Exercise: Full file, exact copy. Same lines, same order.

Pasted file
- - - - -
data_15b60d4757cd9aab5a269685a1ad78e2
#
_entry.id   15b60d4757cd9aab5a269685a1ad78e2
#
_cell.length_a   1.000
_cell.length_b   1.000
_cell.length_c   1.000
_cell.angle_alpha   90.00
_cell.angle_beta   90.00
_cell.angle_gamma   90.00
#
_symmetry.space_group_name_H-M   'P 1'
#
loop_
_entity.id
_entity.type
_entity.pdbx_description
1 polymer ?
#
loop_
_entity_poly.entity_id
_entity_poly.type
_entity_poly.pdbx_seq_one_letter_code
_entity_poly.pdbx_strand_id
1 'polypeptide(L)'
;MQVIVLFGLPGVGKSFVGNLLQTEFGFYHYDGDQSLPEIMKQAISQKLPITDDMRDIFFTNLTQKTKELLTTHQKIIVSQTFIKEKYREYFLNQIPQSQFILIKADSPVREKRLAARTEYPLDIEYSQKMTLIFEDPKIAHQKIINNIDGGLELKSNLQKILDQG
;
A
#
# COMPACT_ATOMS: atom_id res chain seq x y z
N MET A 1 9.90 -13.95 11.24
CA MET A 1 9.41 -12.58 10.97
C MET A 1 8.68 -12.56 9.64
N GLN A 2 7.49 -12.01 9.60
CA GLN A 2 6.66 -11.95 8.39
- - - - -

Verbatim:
data_15b60d4757cd9aab5a269685a1ad78e2
#
_entry.id   15b60d4757cd9aab5a269685a1ad78e2
#
_cell.length_a   1.000
_cell.length_b   1.000
_cell.length_c   1.000
_cell.angle_alpha   90.00
_cell.angle_beta   90.00
_cell.angle_gamma   90.00
#
_symmetry.space_group_name_H-M   'P 1'
#
loop_
_entity.id
_entity.type
_entity.pdbx_description
1 polymer ?
#
loop_
_entity_poly.entity_id
_entity_poly.type
_entity_poly.pdbx_seq_one_letter_code
_entity_poly.pdbx_strand_id
1 'polypeptide(L)'
;MQVIVLFGLPGVGKSFVGNLLQTEFGFYHYDGDQSLPEIMKQAISQKLPITDDMRDIFFTNLTQKTKELLTTHQKIIVSQTFIKEKYREYFLNQIPQSQFILIKADSPVREKRLAARTEYPLDIEYSQKMTLIFEDPKIAHQKIINNIDGGLELKSNLQKILDQG
;
A
#
# COMPACT_ATOMS: atom_id res chain seq x y z
N MET A 1 9.90 -13.95 11.24
CA MET A 1 9.41 -12.58 10.97
C MET A 1 8.68 -12.56 9.64
N GLN A 2 7.49 -12.01 9.60
CA GLN A 2 6.66 -11.95 8.39